We all know that a will is a legally binding document that sets out how you want your property, finances and belongings distributed when you die – but how do you know when you need one, or how to write one?
You might not think you have much worth leaving to anyone, but the fact is that if you’re over 18 with any kind of ‘stuff’ (think of your shoe collection, ladies), then it’s time to have a will.
Sure, it can be depressing to think about and easy to put off, but ensuring you have one could change someone else’s life when yours is gone – and better you make the decision of who gets your Gucci than some guy in a suit you’ve never met.
It’s also comforting to know that your wishes will be respected, and that your worldly possessions will live on through your loved ones. Drawing up a will is good for them too – it means no fighting after you’re gone, and people have a clear understanding of what you wanted all along.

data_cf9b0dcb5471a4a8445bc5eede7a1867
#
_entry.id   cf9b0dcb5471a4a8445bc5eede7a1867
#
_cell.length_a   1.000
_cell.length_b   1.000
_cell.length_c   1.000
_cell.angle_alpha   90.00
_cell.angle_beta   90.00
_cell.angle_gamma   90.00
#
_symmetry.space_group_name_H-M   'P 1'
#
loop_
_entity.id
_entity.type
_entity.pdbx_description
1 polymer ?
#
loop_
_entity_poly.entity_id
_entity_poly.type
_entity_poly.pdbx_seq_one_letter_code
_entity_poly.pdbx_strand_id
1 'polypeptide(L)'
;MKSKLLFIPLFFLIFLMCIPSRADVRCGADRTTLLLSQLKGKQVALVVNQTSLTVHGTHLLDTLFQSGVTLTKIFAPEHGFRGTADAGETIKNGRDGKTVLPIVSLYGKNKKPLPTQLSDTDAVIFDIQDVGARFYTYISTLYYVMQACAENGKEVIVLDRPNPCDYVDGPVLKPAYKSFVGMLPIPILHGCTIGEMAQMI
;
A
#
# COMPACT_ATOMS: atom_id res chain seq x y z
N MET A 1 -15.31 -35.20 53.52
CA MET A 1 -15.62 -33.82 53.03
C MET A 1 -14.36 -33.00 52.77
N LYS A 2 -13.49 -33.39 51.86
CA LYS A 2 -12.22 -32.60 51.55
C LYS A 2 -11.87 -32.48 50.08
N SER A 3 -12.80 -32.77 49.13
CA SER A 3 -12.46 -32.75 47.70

It might be something small or sentimental that would mean a lot to someone you care for – like leaving your YSL handbag to your green-with-envy bestie, or giving your car to your public transport hating brother, or bequeathing your savings to the charity closest to your heart.
You could leave 100 per cent of what you have to your husband or partner. The choice is yours, and yours entirely.
Getting a will.
The good news is it’s easy to do. Contact your solicitor if you have one, or call NSW Trustee & Guardian who can help get it down in black and white. It’s cheap, easy to change should you choose to (like if you get married or divorced, have children or buy a house) and protects your family – and your memory – after you’re gone.
What happens to your kids.
If you have children, things get tricky and you have a whole new set of issues to consider, like who you would trust to raise them in your absence. As a parent, the last thing you want to think about is out-living your offspring, but death is a fact of life, and the fact is you have to plan for it.